Is There an Evangelical Bias in Translation (Mark 5:23) – Mondays with Mounce 303

Bill Mounce on November 20th, 2017. Tagged under ,,.

Bill Mounce

Bill is the founder and President of BiblicalTraining.org, serves on the Committee for Bible Translation (which is responsible for the NIV translation of the Bible), and has written the best-selling biblical Greek textbook, Basics of Biblical Greek, and many other Greek resources. He blogs regularly on Greek and issues of spiritual growth. Learn more about Bill's Greek resources at BillMounce.com.

Sometimes we translators are accused of having an evangelical bias, of altering the translation of a passage to make the New Testament not contradict itself, or artificially conforming a New Testament citation to its Old Testament source.

It is an interesting charge, and is somewhat based on the assumption that the New Testament contradicts itself or that the New Testament authors were not able to quote their Old Testament accurately.

Mark 5:23 provides a good example of the former. This is the famous crux when it comes to inerrancy. Was Jarius’ daughter dead, or almost dead, when her father was speaking with Jesus?

The NASB translates, “My little daughter is at the point of death” (also ESV, NRSV); the NET has, “My little daughter is near death.” However, the CSB has, “My little daughter is dying” (also NIV, NLT). The Greek is ἐσχάτως ἔχει, ἐσχάτως meaning “to being at the very end, finally” (BDAG). The parallel in Luke 8:42 has the imperfect ἀπέθνῃσκεν.

The conflict is that in Matt 9:18 Jarius says, “My daughter has just died” (ἄρτι ἐτελεύτησεν). ἄρτι means “ref. to the immediate past, just (now),” and τελευτάω means “come to an end, die.”

This is not the time to deal with the synoptic issue, but I do want to point out a difference. To my ears, there is a considerable difference between “near death” and “dying.” The latter can refer to anyone in the process of dying; “near death” emphasizes that they are at the very point of death. Both are legitimate translations, but “near death” softens the contrast with “just died.” The synoptic problem still exists, but it is not as pronounced, so why not translate ἐσχάτως ἔχει as “near death.” It actually is closer to the Greek than “is dying.”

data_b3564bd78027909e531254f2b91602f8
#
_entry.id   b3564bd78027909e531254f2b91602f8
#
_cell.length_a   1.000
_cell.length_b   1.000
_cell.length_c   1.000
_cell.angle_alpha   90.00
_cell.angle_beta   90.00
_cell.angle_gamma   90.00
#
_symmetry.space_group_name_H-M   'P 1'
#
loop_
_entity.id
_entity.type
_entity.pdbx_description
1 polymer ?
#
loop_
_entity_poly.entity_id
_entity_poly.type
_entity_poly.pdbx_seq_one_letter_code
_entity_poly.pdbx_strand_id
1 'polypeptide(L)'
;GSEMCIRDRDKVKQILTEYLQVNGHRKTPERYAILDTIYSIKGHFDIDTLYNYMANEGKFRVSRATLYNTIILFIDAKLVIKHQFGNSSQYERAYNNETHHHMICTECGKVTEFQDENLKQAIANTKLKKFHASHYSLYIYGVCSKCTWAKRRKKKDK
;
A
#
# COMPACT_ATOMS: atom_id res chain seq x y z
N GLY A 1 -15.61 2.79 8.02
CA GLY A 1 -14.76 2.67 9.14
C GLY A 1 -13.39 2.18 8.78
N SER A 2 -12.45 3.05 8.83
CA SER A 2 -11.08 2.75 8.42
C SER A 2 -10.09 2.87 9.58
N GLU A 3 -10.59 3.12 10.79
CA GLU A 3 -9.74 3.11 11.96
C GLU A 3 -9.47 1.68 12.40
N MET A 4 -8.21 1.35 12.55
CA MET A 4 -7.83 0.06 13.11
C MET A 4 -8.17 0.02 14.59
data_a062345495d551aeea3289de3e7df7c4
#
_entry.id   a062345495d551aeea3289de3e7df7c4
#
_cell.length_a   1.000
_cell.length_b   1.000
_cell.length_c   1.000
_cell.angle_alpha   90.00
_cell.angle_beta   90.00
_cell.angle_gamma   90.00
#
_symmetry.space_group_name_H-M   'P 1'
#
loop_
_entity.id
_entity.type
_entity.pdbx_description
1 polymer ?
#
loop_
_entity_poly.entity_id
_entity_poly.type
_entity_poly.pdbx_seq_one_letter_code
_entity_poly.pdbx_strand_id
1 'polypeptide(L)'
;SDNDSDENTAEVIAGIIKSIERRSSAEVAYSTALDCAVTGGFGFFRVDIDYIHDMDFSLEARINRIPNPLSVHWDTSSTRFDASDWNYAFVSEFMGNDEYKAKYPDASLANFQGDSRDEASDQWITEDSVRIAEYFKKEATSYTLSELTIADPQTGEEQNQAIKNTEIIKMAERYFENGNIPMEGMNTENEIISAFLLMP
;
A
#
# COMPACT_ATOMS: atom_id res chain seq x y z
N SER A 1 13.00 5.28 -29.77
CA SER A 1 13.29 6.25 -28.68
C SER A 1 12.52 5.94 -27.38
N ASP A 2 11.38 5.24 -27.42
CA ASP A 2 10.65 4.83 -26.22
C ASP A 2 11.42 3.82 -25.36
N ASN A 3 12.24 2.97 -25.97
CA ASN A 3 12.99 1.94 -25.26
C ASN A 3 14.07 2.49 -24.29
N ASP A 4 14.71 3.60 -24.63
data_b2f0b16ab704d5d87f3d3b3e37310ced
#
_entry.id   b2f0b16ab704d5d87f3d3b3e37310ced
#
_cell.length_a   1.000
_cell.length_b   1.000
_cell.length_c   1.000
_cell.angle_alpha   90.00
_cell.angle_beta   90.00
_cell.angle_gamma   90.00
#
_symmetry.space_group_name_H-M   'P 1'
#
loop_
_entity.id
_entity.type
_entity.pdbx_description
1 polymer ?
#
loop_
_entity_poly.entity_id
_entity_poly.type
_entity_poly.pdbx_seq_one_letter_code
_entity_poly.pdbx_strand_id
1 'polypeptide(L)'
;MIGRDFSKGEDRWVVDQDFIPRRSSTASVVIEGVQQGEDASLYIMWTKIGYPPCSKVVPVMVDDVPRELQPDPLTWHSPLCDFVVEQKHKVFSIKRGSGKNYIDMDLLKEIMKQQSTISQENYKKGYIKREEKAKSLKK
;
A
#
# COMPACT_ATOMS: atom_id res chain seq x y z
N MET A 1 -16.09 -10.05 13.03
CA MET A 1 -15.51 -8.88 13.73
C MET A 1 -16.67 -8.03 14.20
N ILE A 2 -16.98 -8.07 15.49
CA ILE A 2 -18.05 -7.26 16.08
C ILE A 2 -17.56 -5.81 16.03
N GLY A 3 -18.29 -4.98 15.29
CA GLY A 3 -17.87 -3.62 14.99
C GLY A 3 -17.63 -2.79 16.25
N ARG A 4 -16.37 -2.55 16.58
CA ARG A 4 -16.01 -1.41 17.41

The fact of the matter is that there are often multiple ways to accurately translate a passage. If two options both have a claim to legitimacy, then why default to the one that causes a conflict (or a greater conflict) with another passage? Is that not a non-evangelical bias?

(On a side note, I watched my mother die over a five year period. My big brother was reading C.S. Lewis’ The Last Battle, and when he finished the last page and looked up, mom had stopped breathing. Given mom’s gradual decline and soft passage into eternity, there was virtually no difference in the minute before death and a minute after death. We often refer to a person as “dead,” even though they are still breathing but the death is an assured conclusion; other times we speak of someone being “as good as dead.”)

Professors: Request an exam copy of Mounce’s Basics of Biblical Greek here.

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Bill is the founder and President of BiblicalTraining.org, serves on the Committee for Bible Translation (which is responsible for the NIV translation of the Bible), and has written the best-selling biblical Greek textbook, Basics of Biblical Greek, and many other Greek resources. He blogs regularly on Greek and issues of spiritual growth. Learn more about Bill’s Greek resources at BillMounce.com.